SASSY CINDERELLA AND THE VALIANT VIGILANTE
Ruby Taylor, the "sassy Cinderella" of this book's title, is certainly opinionated and determined. An adjunct English instructor at her local college, Ruby is a new Christian who finds herself repeating a self-written mantra of "Jesus, mocha, and chocolate" to remind herself where she finds safety and comfort whenever she's rattled. She's got a lot to be rattled about. Aat thirty-one, she's living with her mother (another fairly new Christian), who spent years in prison for embezzlement, "so I figure she owes me a few years of mothering." Her brother Jimmy suddenly pops up after a long absence to live with the two women, and meanwhile, the professor Ruby was hired to replace turns up dead.
Ruby starts to dig into the death of Theodore Aldridge, but finds herself constantly running afoul of her ex-boyfriend, local cop Wesley Burgess. He's supposed to be the "valiant vigilante," I guess --- but it's really Ruby who decides to exercise vigilante justice while looking in to Aldridge's relationship with his ex-wife, children, lover, and an odd student whom she herself now instructs, and who won't leave her alone.
The more Ruby interferes with the murder investigation, the more she and Wesley interfere with each other --- and since both of them have renewed their commitment to living by God's rules, they are wary of heating up a relationship they don't want to consummate. To complicate matters further, six-foot Ruby wears her newfound faith as awkwardly as she does her clothes (one memorable ensemble includes moon boots, a lilac down coat, and mismatched mittens). She's constantly making faux pas with her colleague Donita, an eccentric but very intelligent PhD who makes Ruby feel insecure both professionally and personally as Donita rebuffs Ruby's attempts to introduce her to Christ over a bowl of M&Ms.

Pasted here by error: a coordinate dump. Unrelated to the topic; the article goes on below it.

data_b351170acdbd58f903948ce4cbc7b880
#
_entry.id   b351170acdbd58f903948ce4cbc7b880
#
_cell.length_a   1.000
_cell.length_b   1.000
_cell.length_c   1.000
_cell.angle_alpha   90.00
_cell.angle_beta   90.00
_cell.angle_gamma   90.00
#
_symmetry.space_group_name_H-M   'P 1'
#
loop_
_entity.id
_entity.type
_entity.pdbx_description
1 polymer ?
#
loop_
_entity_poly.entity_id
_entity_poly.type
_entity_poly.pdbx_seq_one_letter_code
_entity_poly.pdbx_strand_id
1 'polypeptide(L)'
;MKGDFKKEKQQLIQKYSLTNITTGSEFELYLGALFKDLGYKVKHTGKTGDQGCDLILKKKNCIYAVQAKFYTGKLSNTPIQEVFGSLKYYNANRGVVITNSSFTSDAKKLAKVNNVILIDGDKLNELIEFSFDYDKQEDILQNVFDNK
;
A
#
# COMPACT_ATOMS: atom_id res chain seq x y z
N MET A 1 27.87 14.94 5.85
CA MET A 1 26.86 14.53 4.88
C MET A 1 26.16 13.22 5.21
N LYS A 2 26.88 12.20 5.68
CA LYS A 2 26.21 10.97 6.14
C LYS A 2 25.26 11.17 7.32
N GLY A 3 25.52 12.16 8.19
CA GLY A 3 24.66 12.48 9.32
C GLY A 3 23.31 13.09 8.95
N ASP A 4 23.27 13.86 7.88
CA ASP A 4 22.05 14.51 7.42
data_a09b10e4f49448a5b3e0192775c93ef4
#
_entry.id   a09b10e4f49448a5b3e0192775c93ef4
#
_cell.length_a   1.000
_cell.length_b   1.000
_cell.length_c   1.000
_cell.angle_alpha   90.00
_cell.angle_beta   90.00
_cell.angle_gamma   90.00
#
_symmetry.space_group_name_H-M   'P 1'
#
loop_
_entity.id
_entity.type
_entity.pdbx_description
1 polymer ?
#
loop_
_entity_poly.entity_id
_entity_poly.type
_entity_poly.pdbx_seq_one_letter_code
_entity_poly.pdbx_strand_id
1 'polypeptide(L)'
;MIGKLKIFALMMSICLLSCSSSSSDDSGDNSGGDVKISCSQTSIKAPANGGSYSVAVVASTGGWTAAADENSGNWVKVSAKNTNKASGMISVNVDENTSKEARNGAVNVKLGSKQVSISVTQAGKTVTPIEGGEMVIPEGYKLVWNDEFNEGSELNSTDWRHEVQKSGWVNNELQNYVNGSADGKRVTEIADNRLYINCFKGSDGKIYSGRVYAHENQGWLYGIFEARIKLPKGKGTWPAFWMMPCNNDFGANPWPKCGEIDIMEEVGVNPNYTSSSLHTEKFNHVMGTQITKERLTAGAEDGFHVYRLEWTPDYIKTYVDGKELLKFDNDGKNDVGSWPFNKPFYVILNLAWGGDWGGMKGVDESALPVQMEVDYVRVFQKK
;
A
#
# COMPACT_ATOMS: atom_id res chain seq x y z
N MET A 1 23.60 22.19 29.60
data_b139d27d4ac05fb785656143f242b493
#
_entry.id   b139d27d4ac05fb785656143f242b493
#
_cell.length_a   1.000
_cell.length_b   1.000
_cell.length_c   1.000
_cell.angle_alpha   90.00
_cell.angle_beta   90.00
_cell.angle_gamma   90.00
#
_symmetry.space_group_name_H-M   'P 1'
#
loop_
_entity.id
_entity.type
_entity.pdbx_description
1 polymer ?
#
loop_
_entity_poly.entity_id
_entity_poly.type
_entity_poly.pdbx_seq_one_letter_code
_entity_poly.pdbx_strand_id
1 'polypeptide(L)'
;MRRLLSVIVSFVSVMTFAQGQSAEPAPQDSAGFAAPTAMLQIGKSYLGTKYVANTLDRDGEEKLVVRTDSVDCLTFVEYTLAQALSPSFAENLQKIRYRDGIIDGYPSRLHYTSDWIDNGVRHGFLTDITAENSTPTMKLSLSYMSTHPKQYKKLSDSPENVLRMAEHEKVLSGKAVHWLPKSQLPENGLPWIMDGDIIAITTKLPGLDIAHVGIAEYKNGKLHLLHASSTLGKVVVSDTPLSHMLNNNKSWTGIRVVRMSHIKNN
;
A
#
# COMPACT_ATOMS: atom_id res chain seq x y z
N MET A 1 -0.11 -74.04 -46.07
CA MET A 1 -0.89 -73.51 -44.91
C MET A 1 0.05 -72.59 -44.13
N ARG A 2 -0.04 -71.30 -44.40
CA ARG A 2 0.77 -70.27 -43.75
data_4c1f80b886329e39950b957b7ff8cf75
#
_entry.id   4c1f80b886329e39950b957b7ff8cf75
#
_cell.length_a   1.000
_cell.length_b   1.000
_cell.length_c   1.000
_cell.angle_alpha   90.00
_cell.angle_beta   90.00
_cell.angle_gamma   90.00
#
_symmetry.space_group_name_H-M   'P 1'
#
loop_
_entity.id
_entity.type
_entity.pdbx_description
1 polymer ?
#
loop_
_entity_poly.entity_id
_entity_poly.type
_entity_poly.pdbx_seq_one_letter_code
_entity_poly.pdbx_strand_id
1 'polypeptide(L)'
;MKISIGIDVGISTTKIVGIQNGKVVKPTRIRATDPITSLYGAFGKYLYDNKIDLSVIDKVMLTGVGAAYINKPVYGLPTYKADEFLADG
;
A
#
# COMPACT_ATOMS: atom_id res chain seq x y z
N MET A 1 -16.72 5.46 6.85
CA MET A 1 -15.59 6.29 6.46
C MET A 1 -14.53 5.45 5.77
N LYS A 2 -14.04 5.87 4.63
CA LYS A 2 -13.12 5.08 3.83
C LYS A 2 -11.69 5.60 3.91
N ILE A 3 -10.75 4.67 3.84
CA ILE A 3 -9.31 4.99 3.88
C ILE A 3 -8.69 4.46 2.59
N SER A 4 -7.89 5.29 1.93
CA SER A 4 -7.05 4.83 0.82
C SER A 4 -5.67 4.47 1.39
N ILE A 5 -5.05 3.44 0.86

Unfortunately, Ruby's ultimate lesson is more sickeningly sweet than a vat full of chocolate: the office cleaning lady, Celeste, has Down's Syndrome, and after a session of singing "Jesus Loves Me," Ruby realizes that Celeste's simple faith is more potent than her own. I didn't buy this any more than I bought Ruby and Wesley's ridiculously mangled dates --- but I did buy the idea that Ruby knows she doesn't belong in academia, and I did buy Ruby and Wesley's knowledge that their courtship is more about hearts and souls than hands and lips.
I also bought Dunn's ability to pace a murder mystery; the plot elements relating to Aldridge's murder, murderer, and motive were very well done (and it seems I'm now catching on to the author's taste for alliteration, too). One of the funniest things in the book is how Wesley, cop of the beat, nearly always fails to show up in time to save Ruby. (Her mother has an excellent scene where she does so, however.) This book goes down as quickly as chocolate, as smoothly as a mocha, and leaves more than a lingering taste for Jesus --- just the thing for a comforting, fun read.
--- Reviewed by Bethanne Kelly Patrick
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